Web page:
The OFT under s.131 of the Act, has the power to refer a market to the Competition Commission for investigation, as well as the sectoral regulators. To make a reference, the OFT must have reasonable grounds for suspecting that one or more features of a market prevents, restricts or distorts competition in relation to the supply or acquisition of goods or services in the UK or a part of it. The OFT has published guidance on the way that it intends to apply its powers in respect of market investigations (see Market investigation references) (the “Guidance”). The Guidance states that a restriction, distortion or prevention of competition will occur not only when companies take steps that adversely affect the ability of other companies to compete, but also when companies fail to compete as effectively as in a competitive market. The OFT will assess the effect on competition at all levels of the supply chain in relation to the production or supply of particular goods or services.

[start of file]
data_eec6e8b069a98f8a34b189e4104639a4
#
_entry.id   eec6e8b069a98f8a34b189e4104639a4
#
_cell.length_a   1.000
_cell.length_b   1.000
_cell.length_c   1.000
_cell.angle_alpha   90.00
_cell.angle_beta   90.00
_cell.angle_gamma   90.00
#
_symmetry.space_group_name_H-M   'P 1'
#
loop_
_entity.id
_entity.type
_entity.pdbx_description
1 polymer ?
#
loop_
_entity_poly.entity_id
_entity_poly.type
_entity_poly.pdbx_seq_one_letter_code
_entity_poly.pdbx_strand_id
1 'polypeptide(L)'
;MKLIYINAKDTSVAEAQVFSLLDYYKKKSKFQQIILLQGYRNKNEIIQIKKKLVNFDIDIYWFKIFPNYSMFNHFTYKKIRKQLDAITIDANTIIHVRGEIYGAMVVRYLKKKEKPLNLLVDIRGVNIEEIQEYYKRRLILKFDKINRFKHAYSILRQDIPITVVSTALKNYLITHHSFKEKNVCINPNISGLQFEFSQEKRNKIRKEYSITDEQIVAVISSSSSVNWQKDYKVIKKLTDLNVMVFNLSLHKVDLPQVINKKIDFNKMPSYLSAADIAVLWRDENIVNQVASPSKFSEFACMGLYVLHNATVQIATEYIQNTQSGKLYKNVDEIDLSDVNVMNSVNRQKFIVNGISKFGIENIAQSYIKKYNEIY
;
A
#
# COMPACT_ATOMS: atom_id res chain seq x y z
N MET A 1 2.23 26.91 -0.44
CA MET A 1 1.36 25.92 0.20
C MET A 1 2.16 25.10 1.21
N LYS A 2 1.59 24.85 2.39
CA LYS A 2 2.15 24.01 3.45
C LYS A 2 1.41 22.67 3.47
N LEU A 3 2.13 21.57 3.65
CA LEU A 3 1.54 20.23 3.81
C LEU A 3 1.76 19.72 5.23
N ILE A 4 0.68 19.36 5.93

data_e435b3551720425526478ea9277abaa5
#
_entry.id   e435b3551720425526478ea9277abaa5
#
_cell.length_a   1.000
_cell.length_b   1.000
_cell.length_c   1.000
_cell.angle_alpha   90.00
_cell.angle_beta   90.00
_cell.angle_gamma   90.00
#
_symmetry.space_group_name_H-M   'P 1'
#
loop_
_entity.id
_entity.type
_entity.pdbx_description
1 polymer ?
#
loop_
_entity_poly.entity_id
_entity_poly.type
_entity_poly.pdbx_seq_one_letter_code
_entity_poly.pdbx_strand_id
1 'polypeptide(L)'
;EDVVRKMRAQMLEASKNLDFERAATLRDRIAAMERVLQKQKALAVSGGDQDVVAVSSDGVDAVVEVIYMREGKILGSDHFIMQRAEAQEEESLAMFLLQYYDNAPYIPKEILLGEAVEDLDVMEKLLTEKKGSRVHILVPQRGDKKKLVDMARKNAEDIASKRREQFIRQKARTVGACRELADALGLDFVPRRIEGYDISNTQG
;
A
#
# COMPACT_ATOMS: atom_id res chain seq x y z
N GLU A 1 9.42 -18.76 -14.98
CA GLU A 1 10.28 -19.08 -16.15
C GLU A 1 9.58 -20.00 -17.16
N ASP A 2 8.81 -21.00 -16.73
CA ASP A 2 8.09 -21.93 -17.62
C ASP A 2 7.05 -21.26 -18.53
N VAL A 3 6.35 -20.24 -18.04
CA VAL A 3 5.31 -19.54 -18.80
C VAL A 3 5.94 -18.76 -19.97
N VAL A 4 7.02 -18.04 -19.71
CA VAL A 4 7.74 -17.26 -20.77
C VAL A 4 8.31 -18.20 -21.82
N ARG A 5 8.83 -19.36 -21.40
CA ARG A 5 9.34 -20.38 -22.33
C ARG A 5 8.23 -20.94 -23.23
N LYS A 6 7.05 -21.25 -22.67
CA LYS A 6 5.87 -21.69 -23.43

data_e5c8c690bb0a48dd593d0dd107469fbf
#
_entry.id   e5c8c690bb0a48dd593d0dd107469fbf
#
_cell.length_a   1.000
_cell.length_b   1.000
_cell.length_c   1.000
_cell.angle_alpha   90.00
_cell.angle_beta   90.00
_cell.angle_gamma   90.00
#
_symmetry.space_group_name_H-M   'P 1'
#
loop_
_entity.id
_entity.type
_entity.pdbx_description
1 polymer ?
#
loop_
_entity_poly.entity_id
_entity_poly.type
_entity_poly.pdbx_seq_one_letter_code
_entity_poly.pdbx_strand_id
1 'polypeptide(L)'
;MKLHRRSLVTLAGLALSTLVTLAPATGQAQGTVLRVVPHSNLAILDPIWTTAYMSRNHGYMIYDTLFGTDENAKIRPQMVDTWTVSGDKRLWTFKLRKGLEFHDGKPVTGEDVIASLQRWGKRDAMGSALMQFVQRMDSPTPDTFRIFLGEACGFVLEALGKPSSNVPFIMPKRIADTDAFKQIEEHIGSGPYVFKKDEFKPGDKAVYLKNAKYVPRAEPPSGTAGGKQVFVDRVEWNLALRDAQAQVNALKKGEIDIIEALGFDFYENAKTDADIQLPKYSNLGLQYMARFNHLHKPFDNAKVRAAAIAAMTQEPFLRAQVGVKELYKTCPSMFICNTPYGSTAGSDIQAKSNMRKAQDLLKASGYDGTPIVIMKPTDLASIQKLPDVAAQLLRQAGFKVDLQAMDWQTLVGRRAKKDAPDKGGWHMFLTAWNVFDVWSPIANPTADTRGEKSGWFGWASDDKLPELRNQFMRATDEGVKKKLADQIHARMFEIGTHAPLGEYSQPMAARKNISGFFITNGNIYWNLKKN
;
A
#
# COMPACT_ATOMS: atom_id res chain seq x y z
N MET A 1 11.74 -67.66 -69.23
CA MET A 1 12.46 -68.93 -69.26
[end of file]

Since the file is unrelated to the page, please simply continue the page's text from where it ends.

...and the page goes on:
The OFT is not obliged to make a reference, even where the conditions for a reference are met. The Guidance states that it will take into account four factors when deciding whether or not to make a reference:
whether it would be more appropriate for it, or the sectoral regulators, to deal with the issues in another way, in particular under the Competition Act 1998;
whether undertakings in lieu of a reference may be a suitable way of addressing the identified problems;
whether the scale of the problem in terms of its adverse effect on competition and its detrimental effect on customers justifies a reference; and